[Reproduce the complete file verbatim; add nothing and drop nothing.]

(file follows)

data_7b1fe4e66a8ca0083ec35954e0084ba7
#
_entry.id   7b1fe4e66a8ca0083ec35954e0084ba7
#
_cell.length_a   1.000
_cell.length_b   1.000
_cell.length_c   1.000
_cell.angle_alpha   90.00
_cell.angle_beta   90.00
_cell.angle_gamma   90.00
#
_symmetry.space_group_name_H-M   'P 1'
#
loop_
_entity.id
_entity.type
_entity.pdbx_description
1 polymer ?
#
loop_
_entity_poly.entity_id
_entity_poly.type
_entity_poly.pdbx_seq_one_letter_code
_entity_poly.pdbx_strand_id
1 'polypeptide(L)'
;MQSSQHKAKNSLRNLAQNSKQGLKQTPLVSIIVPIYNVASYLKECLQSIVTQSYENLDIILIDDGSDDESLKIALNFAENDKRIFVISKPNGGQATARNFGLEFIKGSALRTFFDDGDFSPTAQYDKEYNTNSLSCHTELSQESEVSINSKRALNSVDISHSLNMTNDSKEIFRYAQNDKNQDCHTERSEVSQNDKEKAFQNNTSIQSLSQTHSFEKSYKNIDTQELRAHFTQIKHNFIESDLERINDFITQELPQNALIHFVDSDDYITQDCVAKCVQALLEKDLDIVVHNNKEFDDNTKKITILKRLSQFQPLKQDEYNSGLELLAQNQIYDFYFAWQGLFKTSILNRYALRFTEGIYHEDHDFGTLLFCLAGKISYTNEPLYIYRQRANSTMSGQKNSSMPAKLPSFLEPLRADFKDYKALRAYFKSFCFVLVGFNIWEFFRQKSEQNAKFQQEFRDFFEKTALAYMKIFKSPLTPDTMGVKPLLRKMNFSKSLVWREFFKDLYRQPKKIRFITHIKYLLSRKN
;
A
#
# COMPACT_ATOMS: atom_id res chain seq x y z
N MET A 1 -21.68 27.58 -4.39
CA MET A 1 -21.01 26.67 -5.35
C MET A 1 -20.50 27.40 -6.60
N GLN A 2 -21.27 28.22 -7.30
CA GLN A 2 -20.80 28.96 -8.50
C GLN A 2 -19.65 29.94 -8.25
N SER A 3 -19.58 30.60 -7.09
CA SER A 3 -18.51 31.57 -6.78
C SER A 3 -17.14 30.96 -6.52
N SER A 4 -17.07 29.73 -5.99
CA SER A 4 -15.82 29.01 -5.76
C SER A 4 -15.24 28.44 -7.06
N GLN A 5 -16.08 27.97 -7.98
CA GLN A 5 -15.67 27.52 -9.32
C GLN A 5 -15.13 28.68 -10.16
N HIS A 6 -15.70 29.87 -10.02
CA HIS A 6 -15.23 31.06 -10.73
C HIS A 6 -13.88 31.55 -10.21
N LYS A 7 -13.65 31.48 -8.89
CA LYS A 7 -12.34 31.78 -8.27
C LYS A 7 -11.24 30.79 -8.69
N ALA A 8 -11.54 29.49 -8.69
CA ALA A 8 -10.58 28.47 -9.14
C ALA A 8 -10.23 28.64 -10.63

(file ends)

data_7b1fe4e66a8ca0083ec35954e0084ba7
#
_entry.id   7b1fe4e66a8ca0083ec35954e0084ba7
#
_cell.length_a   1.000
_cell.length_b   1.000
_cell.length_c   1.000
_cell.angle_alpha   90.00
_cell.angle_beta   90.00
_cell.angle_gamma   90.00
#
_symmetry.space_group_name_H-M   'P 1'
#
loop_
_entity.id
_entity.type
_entity.pdbx_description
1 polymer ?
#
loop_
_entity_poly.entity_id
_entity_poly.type
_entity_poly.pdbx_seq_one_letter_code
_entity_poly.pdbx_strand_id
1 'polypeptide(L)'
;MQSSQHKAKNSLRNLAQNSKQGLKQTPLVSIIVPIYNVASYLKECLQSIVTQSYENLDIILIDDGSDDESLKIALNFAENDKRIFVISKPNGGQATARNFGLEFIKGSALRTFFDDGDFSPTAQYDKEYNTNSLSCHTELSQESEVSINSKRALNSVDISHSLNMTNDSKEIFRYAQNDKNQDCHTERSEVSQNDKEKAFQNNTSIQSLSQTHSFEKSYKNIDTQELRAHFTQIKHNFIESDLERINDFITQELPQNALIHFVDSDDYITQDCVAKCVQALLEKDLDIVVHNNKEFDDNTKKITILKRLSQFQPLKQDEYNSGLELLAQNQIYDFYFAWQGLFKTSILNRYALRFTEGIYHEDHDFGTLLFCLAGKISYTNEPLYIYRQRANSTMSGQKNSSMPAKLPSFLEPLRADFKDYKALRAYFKSFCFVLVGFNIWEFFRQKSEQNAKFQQEFRDFFEKTALAYMKIFKSPLTPDTMGVKPLLRKMNFSKSLVWREFFKDLYRQPKKIRFITHIKYLLSRKN
;
A
#
# COMPACT_ATOMS: atom_id res chain seq x y z
N MET A 1 -21.68 27.58 -4.39
CA MET A 1 -21.01 26.67 -5.35
C MET A 1 -20.50 27.40 -6.60
N GLN A 2 -21.27 28.22 -7.30
CA GLN A 2 -20.80 28.96 -8.50
C GLN A 2 -19.65 29.94 -8.25
N SER A 3 -19.58 30.60 -7.09
CA SER A 3 -18.51 31.57 -6.78
C SER A 3 -17.14 30.96 -6.52
N SER A 4 -17.07 29.73 -5.99
CA SER A 4 -15.82 29.01 -5.76
C SER A 4 -15.24 28.44 -7.06
N GLN A 5 -16.08 27.97 -7.98
CA GLN A 5 -15.67 27.52 -9.32
C GLN A 5 -15.13 28.68 -10.16
N HIS A 6 -15.70 29.87 -10.02
CA HIS A 6 -15.23 31.06 -10.73
C HIS A 6 -13.88 31.55 -10.21
N LYS A 7 -13.65 31.48 -8.89
CA LYS A 7 -12.34 31.78 -8.27
C LYS A 7 -11.24 30.79 -8.69
N ALA A 8 -11.54 29.49 -8.69
CA ALA A 8 -10.58 28.47 -9.14
C ALA A 8 -10.23 28.64 -10.63